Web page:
The Hype on Hypoallergenic Dogs Is Just That, Study
MONDAY, July 11 (HealthDay News) -- So-called hypoallergenic
dogs are no less likely to make you sneeze than other dogs, a new
It's widely believed that hypoallergenic dogs produce less
dander and saliva and shed less fur, making them a healthier choice
for people with allergies. But a team at Henry Ford Hospital in
Detroit found no scientific evidence that hypoallergenic dogs
produce fewer allergens.
The researchers examined dust samples from 173 homes with 60
different breeds of dogs, including 11 breeds considered
hypoallergenic. Samples were collected from the floor or carpet of
the baby's bedroom one month after a newborn was brought home, and
only from homes with just one dog.
Researchers then analyzed the dust samples for the dog allergen
Can f 1. There were no significant differences in allergen levels
between homes with hypoallergenic dogs and those with other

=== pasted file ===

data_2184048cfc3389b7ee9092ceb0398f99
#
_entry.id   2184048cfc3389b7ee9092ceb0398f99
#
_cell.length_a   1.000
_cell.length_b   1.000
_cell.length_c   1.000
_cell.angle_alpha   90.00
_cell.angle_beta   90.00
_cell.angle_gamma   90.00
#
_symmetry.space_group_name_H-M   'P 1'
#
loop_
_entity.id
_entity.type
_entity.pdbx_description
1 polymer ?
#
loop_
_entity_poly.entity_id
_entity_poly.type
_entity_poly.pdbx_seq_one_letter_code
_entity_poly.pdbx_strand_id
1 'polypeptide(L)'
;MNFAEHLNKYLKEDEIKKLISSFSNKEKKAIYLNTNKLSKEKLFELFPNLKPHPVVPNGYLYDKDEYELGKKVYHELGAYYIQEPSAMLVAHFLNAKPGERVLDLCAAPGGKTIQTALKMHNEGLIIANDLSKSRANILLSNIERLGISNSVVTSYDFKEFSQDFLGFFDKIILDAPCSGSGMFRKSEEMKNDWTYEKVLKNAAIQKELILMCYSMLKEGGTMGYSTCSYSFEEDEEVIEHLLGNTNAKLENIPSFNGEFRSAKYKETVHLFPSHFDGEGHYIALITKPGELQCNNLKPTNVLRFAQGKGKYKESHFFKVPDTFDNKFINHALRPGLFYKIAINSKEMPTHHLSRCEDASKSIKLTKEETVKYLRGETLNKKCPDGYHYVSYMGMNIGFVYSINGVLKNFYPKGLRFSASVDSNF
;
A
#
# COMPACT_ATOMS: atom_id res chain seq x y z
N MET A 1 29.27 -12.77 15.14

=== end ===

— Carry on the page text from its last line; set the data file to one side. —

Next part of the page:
The study is published in the July issue of the
American Journal of Rhinology and Allergy.
"Based on previous allergy studies conducted here at Henry Ford, exposure to a dog early in life provides protection against dog allergy development. But the idea that you can buy a certain breed of dog and think it will cause less allergy problems for a person already dog-allergic is not borne out by our study," senior author Christine Cole Johnson, chair of the hospital's public health sciences department, said in a journal news release.
While the sample size did not allow the researchers to test
specific breeds, they said parents should not choose a pet based on
The Asthma and Allergy Foundation of America has more about
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